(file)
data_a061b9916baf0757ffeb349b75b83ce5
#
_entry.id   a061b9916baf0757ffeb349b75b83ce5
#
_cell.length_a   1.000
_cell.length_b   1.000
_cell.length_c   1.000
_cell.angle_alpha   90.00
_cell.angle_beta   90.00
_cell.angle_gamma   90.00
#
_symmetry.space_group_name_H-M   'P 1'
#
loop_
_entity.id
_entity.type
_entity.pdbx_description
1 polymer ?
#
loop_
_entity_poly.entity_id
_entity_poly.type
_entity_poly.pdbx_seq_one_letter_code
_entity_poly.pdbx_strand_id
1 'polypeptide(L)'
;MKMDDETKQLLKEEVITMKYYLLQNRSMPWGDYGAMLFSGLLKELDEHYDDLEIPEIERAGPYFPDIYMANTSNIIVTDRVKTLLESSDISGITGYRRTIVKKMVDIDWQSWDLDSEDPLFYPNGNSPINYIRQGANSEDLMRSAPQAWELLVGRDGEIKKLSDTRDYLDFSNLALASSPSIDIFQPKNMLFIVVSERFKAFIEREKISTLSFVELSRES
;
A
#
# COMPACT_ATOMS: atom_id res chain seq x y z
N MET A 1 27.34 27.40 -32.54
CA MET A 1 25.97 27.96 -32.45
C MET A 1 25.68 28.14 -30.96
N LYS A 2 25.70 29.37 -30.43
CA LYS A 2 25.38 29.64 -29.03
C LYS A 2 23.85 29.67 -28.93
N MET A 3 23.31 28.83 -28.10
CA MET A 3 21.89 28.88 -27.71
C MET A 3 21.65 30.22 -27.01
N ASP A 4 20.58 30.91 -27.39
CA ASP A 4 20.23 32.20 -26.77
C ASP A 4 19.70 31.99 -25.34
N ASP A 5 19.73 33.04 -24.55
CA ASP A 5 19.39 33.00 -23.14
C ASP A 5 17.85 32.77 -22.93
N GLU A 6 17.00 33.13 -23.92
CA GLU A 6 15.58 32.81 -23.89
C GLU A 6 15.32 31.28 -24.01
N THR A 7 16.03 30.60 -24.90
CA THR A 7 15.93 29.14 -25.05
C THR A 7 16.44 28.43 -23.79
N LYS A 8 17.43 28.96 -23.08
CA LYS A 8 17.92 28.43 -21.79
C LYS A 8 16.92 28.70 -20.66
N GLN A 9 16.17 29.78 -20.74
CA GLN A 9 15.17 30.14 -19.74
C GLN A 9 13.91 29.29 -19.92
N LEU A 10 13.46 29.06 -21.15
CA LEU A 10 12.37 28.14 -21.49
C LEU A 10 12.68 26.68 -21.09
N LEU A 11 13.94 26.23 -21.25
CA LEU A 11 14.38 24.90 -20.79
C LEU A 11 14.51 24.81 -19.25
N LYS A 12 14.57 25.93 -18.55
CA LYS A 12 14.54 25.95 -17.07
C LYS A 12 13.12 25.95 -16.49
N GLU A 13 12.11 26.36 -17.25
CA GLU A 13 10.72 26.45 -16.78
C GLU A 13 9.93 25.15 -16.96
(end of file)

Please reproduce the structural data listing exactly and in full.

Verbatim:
data_a061b9916baf0757ffeb349b75b83ce5
#
_entry.id   a061b9916baf0757ffeb349b75b83ce5
#
_cell.length_a   1.000
_cell.length_b   1.000
_cell.length_c   1.000
_cell.angle_alpha   90.00
_cell.angle_beta   90.00
_cell.angle_gamma   90.00
#
_symmetry.space_group_name_H-M   'P 1'
#
loop_
_entity.id
_entity.type
_entity.pdbx_description
1 polymer ?
#
loop_
_entity_poly.entity_id
_entity_poly.type
_entity_poly.pdbx_seq_one_letter_code
_entity_poly.pdbx_strand_id
1 'polypeptide(L)'
;MKMDDETKQLLKEEVITMKYYLLQNRSMPWGDYGAMLFSGLLKELDEHYDDLEIPEIERAGPYFPDIYMANTSNIIVTDRVKTLLESSDISGITGYRRTIVKKMVDIDWQSWDLDSEDPLFYPNGNSPINYIRQGANSEDLMRSAPQAWELLVGRDGEIKKLSDTRDYLDFSNLALASSPSIDIFQPKNMLFIVVSERFKAFIEREKISTLSFVELSRES
;
A
#
# COMPACT_ATOMS: atom_id res chain seq x y z
N MET A 1 27.34 27.40 -32.54
CA MET A 1 25.97 27.96 -32.45
C MET A 1 25.68 28.14 -30.96
N LYS A 2 25.70 29.37 -30.43
CA LYS A 2 25.38 29.64 -29.03
C LYS A 2 23.85 29.67 -28.93
N MET A 3 23.31 28.83 -28.10
CA MET A 3 21.89 28.88 -27.71
C MET A 3 21.65 30.22 -27.01
N ASP A 4 20.58 30.91 -27.39
CA ASP A 4 20.23 32.20 -26.77
C ASP A 4 19.70 31.99 -25.34
N ASP A 5 19.73 33.04 -24.55
CA ASP A 5 19.39 33.00 -23.14
C ASP A 5 17.85 32.77 -22.93
N GLU A 6 17.00 33.13 -23.92
CA GLU A 6 15.58 32.81 -23.89
C GLU A 6 15.32 31.28 -24.01
N THR A 7 16.03 30.60 -24.90
CA THR A 7 15.93 29.14 -25.05
C THR A 7 16.44 28.43 -23.79
N LYS A 8 17.43 28.96 -23.08
CA LYS A 8 17.92 28.43 -21.79
C LYS A 8 16.92 28.70 -20.66
N GLN A 9 16.17 29.78 -20.74
CA GLN A 9 15.17 30.14 -19.74
C GLN A 9 13.91 29.29 -19.92
N LEU A 10 13.46 29.06 -21.15
CA LEU A 10 12.37 28.14 -21.49
C LEU A 10 12.68 26.68 -21.09
N LEU A 11 13.94 26.23 -21.25
CA LEU A 11 14.38 24.90 -20.79
C LEU A 11 14.51 24.81 -19.25
N LYS A 12 14.57 25.93 -18.55
CA LYS A 12 14.54 25.95 -17.07
C LYS A 12 13.12 25.95 -16.49
N GLU A 13 12.11 26.36 -17.25
CA GLU A 13 10.72 26.45 -16.78
C GLU A 13 9.93 25.15 -16.96